U.S. Nuclear-Powered Sub Enters Gulf After Transiting the Strait of Hormuz

The U.S. Navy's nuclear-power submarine USS Georgia has entered the Arabian Gulf after transiting through the Strait of Hormuz.

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The Navy said the sub was accompanied by the guided-missile cruisers USS Port Royal (CG 73) and USS Philippine Sea (CG 58) when it transited on December 21.

“Georgia’s presence in the U.S. 5th Fleet area of operations (AOO) demonstrates the U.S. Navy’s ability to sail and operate wherever international law allows,” the Navy said in a statement.

The USS Georgia is deployed to the U.S. 5th Fleet area of operations in support of naval operations to ensure maritime stability and security in the Central Region, which connects the Mediterranean and Pacific through the Western Indian Ocean and includes critical chokepoints such as the Strait of Hormuz, the Bab el-Mandeb Strait and the Suez Canal.

USS Georgia (SSGN 729), an Ohio-class guided-missile submarine, can carry up to 154 Tomahawk land-attack cruise missiles and can be configured to host up to 66 Special Operations Forces.

“As an inherently flexible maneuver force, capable of supporting routine and contingency operations, Georgia’s presence demonstrates the United States’ commitment to regional partners and maritime security with a full spectrum of capabilities to remain ready to defend against any threat at any time,” the Navy said.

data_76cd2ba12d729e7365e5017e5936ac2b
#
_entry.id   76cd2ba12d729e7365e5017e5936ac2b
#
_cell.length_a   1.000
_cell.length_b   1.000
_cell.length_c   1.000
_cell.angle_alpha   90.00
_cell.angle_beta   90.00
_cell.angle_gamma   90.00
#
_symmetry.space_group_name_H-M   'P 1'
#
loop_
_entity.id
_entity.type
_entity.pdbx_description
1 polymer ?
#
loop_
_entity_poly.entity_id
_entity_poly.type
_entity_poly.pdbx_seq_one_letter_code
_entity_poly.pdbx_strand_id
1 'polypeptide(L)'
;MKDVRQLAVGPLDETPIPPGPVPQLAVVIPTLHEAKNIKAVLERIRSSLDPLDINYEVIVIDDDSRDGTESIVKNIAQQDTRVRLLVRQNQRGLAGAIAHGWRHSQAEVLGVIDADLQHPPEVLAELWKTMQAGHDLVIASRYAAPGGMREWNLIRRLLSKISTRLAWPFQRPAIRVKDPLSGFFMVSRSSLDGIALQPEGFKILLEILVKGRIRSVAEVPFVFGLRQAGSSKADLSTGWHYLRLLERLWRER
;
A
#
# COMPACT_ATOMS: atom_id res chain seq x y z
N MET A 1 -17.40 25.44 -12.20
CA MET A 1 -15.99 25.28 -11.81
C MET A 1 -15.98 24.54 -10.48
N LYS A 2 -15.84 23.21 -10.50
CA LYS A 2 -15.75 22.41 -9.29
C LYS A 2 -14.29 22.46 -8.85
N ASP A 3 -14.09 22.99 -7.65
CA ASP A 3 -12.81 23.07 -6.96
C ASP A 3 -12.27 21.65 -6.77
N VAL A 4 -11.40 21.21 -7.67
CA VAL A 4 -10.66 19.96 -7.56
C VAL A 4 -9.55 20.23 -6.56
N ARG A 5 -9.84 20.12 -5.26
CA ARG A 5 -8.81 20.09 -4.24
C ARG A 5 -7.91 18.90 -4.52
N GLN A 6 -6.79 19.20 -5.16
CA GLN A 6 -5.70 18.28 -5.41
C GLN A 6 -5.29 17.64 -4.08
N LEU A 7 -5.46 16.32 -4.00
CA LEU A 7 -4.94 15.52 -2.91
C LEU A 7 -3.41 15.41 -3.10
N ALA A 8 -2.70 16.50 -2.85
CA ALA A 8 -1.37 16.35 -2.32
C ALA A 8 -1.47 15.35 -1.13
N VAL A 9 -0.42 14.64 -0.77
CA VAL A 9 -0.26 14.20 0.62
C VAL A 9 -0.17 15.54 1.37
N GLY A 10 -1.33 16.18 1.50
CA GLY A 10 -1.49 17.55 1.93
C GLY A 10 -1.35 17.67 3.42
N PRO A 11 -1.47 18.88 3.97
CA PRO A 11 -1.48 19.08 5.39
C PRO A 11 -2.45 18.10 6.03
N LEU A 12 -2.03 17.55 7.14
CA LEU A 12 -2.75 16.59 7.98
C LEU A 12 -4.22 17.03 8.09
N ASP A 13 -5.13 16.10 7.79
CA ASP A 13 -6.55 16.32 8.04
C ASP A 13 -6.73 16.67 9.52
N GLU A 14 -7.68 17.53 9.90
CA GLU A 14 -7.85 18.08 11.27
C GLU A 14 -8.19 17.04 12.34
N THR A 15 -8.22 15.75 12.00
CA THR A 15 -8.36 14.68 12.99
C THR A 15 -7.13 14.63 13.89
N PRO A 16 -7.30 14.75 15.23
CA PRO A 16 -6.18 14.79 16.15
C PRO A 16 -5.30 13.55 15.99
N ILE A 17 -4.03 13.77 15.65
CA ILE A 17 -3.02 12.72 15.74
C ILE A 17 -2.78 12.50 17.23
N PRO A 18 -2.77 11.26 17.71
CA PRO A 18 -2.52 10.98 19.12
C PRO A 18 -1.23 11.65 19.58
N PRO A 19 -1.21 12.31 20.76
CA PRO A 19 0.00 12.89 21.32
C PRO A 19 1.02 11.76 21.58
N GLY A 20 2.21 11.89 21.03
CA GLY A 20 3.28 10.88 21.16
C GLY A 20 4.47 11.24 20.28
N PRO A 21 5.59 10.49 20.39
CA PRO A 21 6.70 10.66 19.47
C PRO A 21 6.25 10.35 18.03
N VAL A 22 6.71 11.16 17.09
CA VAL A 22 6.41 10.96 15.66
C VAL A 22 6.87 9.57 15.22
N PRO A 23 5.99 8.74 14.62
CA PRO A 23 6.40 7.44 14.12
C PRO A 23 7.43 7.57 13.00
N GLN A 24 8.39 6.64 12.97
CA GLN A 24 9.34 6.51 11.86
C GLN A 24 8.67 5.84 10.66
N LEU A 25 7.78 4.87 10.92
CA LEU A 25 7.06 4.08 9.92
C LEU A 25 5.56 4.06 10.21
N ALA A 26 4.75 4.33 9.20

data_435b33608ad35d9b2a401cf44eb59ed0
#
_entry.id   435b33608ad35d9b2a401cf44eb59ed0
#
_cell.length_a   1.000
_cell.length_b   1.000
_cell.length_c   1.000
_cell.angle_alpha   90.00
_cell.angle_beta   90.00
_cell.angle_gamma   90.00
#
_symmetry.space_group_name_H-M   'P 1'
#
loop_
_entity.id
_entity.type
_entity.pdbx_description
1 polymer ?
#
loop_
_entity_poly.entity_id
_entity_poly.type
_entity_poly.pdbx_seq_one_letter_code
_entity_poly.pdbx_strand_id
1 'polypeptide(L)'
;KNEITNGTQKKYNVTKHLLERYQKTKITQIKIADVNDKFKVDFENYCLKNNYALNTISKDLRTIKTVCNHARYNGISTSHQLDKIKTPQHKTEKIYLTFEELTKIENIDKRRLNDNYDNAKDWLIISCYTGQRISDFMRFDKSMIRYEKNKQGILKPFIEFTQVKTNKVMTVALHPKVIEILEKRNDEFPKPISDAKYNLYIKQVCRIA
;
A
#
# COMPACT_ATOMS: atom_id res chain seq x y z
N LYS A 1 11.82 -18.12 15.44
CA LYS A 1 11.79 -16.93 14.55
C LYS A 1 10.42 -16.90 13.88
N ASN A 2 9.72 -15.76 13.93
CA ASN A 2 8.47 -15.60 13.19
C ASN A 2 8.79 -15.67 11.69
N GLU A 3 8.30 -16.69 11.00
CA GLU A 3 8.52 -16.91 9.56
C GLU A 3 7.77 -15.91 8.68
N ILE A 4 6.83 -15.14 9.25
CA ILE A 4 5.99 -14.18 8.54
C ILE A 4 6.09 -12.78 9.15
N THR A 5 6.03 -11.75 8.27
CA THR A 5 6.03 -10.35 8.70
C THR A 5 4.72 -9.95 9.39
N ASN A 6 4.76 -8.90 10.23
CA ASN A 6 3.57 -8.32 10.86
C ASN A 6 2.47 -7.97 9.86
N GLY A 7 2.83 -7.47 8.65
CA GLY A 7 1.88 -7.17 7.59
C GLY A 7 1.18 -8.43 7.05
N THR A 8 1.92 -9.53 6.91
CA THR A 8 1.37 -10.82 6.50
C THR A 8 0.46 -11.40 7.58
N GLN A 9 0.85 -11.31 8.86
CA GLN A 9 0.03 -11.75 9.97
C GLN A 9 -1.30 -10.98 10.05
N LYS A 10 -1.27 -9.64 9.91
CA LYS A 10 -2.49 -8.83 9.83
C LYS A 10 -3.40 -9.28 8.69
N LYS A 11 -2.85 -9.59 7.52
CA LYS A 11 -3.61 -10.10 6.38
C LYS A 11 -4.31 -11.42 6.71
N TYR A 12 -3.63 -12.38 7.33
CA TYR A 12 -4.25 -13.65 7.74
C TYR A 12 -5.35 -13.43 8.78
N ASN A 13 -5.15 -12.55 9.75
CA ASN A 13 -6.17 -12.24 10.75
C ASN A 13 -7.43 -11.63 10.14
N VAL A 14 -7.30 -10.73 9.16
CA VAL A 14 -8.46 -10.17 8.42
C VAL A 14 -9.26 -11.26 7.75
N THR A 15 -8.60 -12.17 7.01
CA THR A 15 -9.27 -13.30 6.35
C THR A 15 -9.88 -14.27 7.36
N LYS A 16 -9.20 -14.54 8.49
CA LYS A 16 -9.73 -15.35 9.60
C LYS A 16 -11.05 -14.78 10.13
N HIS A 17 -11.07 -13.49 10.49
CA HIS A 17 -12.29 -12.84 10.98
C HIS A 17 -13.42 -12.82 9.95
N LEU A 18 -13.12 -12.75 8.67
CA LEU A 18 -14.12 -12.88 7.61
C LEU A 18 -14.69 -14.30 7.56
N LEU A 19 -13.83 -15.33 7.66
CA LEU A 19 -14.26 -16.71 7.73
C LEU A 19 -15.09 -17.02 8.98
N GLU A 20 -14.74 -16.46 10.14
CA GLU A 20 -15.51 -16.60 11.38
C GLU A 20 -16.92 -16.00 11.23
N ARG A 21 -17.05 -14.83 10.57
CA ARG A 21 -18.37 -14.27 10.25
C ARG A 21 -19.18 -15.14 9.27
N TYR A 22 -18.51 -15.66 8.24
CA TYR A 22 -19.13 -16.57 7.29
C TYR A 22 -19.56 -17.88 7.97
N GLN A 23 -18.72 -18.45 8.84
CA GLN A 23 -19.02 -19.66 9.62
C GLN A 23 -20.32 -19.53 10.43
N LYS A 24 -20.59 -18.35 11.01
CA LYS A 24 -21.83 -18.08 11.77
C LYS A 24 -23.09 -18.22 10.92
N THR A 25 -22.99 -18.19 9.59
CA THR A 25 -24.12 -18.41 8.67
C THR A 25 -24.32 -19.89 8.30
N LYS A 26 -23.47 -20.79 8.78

Ohio’s arrival in the Gulf comes about a month after the U.S. aircraft carrier USS Nimitz was re-deployed there from the Indian Ocean just a few days after Iran’s top nuclear scientist was killed in an ambush, although the Navy said the deployment was not related to any specific threats.

The U.S. Navy in May warned mariners in the Gulf to stay at least 100 meters away from U.S. warships or risk being “interpreted as a threat and subject to lawful defensive measures,” an apparent thinly-veiled warning to Iran after Iranian vessels swarmed on U.S. Navy and Coast Guard ships the month before.

Tensions between Washington and Tehran have escalated since 2018 when President Trump withdrew from Iran’s 2015 nuclear deal and reimposed sanctions that have crippled Iran’s economy.

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